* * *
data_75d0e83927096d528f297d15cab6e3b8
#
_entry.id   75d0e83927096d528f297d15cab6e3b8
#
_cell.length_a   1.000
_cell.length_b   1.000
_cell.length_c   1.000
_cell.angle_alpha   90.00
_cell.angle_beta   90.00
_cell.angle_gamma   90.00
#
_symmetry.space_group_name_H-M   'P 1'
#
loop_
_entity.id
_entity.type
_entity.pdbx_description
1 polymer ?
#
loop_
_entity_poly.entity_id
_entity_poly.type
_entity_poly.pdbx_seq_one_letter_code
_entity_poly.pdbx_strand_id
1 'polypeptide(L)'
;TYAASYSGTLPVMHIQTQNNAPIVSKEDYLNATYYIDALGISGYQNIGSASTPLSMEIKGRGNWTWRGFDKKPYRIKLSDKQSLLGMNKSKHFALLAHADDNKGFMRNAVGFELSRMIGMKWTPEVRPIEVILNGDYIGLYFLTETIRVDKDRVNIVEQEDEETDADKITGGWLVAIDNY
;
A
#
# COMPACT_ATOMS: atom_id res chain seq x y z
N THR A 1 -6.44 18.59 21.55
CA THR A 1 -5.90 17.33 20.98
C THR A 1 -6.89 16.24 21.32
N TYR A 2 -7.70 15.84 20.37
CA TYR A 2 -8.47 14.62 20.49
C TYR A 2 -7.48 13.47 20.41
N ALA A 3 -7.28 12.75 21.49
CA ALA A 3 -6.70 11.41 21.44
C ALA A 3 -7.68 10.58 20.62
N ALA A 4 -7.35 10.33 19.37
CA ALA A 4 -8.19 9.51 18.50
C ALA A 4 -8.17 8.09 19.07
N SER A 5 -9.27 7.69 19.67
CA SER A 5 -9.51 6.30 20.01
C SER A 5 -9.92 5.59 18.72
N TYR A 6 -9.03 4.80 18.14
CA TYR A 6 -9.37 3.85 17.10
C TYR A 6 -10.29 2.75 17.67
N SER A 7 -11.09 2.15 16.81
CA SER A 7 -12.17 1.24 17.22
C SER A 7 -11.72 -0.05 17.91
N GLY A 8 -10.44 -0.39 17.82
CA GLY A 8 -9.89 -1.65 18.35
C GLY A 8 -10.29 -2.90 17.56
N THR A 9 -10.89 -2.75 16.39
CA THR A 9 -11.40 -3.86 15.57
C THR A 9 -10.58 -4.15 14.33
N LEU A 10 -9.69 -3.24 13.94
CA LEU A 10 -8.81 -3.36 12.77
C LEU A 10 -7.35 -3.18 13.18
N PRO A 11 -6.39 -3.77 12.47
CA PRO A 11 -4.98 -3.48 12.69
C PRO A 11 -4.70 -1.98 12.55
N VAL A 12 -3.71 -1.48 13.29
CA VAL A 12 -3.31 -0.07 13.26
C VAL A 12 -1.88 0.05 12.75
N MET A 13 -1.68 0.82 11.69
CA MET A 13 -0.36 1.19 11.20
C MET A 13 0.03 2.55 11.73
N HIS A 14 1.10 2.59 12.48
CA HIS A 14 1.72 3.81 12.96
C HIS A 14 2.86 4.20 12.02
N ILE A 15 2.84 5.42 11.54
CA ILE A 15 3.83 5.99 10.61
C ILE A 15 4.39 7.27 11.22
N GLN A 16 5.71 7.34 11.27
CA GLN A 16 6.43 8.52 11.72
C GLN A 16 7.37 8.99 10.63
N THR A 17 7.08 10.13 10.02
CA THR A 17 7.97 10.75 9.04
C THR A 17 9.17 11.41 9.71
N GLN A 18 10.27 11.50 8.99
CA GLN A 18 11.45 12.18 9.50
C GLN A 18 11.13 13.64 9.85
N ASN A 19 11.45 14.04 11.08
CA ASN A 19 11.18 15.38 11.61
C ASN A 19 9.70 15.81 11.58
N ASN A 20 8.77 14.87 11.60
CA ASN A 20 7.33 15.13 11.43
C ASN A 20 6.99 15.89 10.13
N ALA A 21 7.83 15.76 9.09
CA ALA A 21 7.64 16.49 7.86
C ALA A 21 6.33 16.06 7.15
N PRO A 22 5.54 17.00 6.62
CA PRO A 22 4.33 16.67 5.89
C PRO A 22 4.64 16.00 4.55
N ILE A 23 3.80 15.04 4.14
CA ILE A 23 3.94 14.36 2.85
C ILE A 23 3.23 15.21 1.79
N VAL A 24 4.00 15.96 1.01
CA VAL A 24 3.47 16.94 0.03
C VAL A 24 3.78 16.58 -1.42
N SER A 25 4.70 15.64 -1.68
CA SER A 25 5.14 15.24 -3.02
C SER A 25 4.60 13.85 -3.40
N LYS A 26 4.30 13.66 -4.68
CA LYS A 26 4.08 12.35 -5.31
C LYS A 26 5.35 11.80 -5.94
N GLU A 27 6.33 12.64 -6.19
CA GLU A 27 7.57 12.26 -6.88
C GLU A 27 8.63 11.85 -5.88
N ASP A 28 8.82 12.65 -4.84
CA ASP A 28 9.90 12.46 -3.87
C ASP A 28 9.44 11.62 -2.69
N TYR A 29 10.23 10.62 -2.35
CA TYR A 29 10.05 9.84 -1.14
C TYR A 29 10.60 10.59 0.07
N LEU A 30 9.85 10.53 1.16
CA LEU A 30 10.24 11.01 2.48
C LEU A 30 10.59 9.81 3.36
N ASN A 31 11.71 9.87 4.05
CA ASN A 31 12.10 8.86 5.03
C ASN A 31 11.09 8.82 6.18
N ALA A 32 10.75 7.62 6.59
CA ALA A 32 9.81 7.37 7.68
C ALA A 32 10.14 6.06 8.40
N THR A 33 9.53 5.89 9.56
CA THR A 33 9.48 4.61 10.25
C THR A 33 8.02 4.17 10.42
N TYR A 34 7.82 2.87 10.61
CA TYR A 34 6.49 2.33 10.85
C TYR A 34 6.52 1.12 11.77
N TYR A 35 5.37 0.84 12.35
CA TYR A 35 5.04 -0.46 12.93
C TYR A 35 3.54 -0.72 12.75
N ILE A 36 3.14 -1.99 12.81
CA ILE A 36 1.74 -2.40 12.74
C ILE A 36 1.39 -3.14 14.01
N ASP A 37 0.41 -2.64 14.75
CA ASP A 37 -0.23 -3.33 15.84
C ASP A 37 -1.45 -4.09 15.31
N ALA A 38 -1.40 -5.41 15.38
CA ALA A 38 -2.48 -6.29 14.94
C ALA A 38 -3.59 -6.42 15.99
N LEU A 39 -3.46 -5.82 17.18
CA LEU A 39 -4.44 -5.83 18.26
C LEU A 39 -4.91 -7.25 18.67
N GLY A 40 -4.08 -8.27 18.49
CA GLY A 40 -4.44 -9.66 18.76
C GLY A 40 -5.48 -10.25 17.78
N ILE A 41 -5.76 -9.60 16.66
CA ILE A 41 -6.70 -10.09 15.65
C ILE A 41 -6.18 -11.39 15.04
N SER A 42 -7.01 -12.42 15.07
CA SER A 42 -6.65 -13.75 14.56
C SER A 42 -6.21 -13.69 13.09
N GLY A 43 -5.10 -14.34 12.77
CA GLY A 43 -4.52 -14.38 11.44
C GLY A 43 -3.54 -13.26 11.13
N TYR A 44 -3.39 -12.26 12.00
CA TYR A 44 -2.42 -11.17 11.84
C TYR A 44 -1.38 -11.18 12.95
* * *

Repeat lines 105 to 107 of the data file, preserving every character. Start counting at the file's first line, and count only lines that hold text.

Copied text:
C SER A 25 4.60 13.85 -3.40
N LYS A 26 4.30 13.66 -4.68
CA LYS A 26 4.08 12.35 -5.31